Sunday, December 25, 2011

Mount Belford and Mount Oxford 12/21/2011

Total Mileage: ~10 miles
Total Elevation gained: ~5800 feet
Party: myself, Eric W.
Starting Point: Missouri Gulch TH

I climbed Mount Belford back in April of this year. I didn't want to hike it again but getting on top of Mount Oxford basically necessitates going up and over Belford. I knew that the trailhead was accessible (rare in winter). I also had a willing partner so it made sense to make this happen. I have bad memories of climbing Belford last April. It was quite difficult, I was sick, and on top of that I had got my car stuck in the snow trying to get closer to the trailhead. So when I reached the summit of Belford last time I was tired and sick, and I knew there was a chance I would need to call someone to tow my car out of the snow before places closed for the day. So I turned around and left Oxford for another day. This day.

It was 4 degrees when we started off at 6:30 am. We started off a bit cold but it quickly dissipated as we started to climb the initial switchbacks. I try to hike slow enough not to sweat but fast enough to keep good time. As we climbed past the trees we decided to cache our snowshoes at an old abandoned log cabin. There was a good snow trench that outlined the trail very well and we felt that snowshoes just weren't going to be needed today. We made good time to treeline and to the base of the Belford shoulder. I hate the Belofrd shoulder. It is about a mile long and 2200 feet tall. It is the standard route to the top of Belford. Last time I hiked it it took me 2.5 hours to climb just the shoulder and I felt like I was eking through every step.This time it took us 4.5 hours to climb officially making it my alpine nemesis.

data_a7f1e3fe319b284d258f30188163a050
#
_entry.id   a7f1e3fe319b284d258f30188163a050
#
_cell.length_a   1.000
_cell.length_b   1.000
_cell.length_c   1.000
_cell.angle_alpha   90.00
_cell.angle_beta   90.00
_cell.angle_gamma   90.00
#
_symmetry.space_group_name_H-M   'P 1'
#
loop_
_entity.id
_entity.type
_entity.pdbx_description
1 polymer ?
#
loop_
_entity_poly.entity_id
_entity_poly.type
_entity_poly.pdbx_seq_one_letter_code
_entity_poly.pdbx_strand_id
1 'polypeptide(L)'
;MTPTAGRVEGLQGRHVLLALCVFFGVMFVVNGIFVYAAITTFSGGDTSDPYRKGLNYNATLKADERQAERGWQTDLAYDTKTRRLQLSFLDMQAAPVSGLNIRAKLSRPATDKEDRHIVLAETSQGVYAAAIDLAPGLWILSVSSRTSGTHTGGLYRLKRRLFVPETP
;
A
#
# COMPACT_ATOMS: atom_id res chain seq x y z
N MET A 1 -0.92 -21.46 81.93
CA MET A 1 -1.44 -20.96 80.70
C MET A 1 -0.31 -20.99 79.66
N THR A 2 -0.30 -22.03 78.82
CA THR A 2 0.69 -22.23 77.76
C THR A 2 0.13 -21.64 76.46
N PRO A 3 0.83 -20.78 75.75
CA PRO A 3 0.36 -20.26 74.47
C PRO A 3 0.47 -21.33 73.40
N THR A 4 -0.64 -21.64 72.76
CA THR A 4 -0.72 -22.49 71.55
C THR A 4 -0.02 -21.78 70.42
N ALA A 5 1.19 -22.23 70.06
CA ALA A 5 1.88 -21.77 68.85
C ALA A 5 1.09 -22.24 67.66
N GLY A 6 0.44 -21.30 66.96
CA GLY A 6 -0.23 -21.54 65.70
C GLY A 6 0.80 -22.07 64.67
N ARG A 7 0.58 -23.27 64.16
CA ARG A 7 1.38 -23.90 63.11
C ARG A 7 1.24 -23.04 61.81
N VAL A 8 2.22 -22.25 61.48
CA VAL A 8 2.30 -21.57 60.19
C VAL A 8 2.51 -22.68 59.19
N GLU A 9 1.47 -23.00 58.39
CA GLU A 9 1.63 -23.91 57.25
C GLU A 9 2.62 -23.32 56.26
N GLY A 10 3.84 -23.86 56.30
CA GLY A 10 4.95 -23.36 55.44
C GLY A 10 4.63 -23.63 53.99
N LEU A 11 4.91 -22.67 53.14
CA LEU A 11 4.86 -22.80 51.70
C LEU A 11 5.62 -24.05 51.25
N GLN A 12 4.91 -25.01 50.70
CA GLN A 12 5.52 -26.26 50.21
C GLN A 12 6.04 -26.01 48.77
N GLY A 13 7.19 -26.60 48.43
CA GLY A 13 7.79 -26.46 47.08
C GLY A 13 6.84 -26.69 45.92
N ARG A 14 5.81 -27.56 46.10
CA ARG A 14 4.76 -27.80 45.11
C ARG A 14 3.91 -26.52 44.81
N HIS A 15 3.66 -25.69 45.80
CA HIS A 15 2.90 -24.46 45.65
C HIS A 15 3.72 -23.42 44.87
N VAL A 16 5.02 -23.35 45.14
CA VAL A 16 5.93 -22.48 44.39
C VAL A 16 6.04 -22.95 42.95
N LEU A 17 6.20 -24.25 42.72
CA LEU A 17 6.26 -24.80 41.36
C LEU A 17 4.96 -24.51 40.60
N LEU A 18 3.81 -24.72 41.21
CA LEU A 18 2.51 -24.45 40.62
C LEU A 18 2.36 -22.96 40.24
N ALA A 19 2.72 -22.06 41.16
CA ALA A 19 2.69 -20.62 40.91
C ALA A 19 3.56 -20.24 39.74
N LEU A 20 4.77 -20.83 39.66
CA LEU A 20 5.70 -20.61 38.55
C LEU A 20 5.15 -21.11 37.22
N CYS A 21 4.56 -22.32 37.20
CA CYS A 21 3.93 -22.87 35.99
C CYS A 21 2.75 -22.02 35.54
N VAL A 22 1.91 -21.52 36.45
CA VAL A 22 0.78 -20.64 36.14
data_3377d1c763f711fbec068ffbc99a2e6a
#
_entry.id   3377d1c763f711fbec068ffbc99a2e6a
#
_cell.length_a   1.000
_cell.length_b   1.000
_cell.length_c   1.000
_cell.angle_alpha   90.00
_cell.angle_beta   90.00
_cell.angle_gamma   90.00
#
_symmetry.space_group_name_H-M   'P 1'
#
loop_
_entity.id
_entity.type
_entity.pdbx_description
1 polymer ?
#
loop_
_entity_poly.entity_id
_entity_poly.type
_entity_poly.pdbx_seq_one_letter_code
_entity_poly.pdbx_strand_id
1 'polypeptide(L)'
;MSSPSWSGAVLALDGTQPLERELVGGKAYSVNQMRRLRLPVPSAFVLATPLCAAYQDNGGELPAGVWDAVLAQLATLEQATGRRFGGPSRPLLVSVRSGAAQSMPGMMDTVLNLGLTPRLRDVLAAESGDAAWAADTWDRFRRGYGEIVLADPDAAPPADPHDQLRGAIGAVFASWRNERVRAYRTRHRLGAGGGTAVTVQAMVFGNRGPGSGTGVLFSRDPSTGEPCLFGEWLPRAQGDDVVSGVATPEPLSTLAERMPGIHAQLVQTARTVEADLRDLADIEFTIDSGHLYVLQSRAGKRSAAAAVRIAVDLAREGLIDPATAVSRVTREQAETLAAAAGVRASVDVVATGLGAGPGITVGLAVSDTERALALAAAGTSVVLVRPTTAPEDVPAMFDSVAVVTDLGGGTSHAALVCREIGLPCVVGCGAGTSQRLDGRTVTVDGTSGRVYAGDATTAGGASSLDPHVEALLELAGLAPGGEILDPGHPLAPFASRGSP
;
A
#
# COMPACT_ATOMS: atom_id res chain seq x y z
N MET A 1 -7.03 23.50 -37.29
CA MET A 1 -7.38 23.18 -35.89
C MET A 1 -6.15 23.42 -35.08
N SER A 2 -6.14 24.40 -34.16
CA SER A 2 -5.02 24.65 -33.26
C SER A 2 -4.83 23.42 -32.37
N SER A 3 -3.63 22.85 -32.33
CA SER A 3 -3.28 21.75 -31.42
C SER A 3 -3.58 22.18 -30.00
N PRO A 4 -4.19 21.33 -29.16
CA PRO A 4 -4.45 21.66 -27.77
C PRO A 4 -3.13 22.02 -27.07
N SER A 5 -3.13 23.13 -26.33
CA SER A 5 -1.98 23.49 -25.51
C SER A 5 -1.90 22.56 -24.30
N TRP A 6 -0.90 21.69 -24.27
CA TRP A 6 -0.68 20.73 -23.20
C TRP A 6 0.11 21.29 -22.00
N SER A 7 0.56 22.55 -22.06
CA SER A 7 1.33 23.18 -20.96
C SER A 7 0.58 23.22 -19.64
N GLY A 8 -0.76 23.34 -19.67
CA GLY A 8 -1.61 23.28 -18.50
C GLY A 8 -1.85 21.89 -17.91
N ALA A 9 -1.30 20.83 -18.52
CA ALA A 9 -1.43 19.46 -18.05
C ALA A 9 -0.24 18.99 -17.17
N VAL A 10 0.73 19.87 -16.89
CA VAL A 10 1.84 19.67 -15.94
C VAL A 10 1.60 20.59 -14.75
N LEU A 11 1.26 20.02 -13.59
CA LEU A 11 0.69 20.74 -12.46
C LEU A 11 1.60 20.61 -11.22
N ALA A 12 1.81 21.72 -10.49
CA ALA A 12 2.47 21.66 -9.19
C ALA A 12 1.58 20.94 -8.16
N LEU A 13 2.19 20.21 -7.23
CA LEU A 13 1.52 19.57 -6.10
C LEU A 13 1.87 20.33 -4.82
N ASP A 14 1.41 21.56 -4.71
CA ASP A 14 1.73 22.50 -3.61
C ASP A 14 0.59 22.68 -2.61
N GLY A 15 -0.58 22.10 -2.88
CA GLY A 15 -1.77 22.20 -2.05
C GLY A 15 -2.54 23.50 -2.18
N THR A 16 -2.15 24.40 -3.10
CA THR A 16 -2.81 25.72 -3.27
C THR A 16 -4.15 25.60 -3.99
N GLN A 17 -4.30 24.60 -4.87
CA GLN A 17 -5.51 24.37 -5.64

Approaching the base of the shoulder. Pictures just can't do justice sometimes.

Looking back. The day was full of flashes of blue sky and thin wispy dark clouds.

Eric climbing the shoulder. 

Spotted this little pervert spying on us.
The shoulder was carrying about 4-5 inches of sugary snow on top of a layer of hard packed snow that was more like ice in some places. We were both stopping frequently and had no idea it was taking us so long to progress forward. When it donned on us how we were making such awful time we were confused as to why. We weren't in the best shapes of our lives but we weren't in bad shape either. The cold may have had something to do with it. We also may have unknowingly entered some kind of alpine vortex that sucks all your energy. Who knows....

Anyways....we made it to the top.
Nice and foggy on top with no views of anything. It was quite chilly.

I told Eric that there was no way I'm not getting Oxford today. He agreed and off we went. We had only spent about 10 minutes on the summit. We couldn't even see Oxford until right when we started off. I could see Eric's will deflate a bit when he actually saw the route. I tried to console him by explaining "it's always closer than it looks. We'll be there in 45 minutes for sure." So 90 minutes later we would be standing on top of Oxford looking forward to climbing back over Belford for our final descent.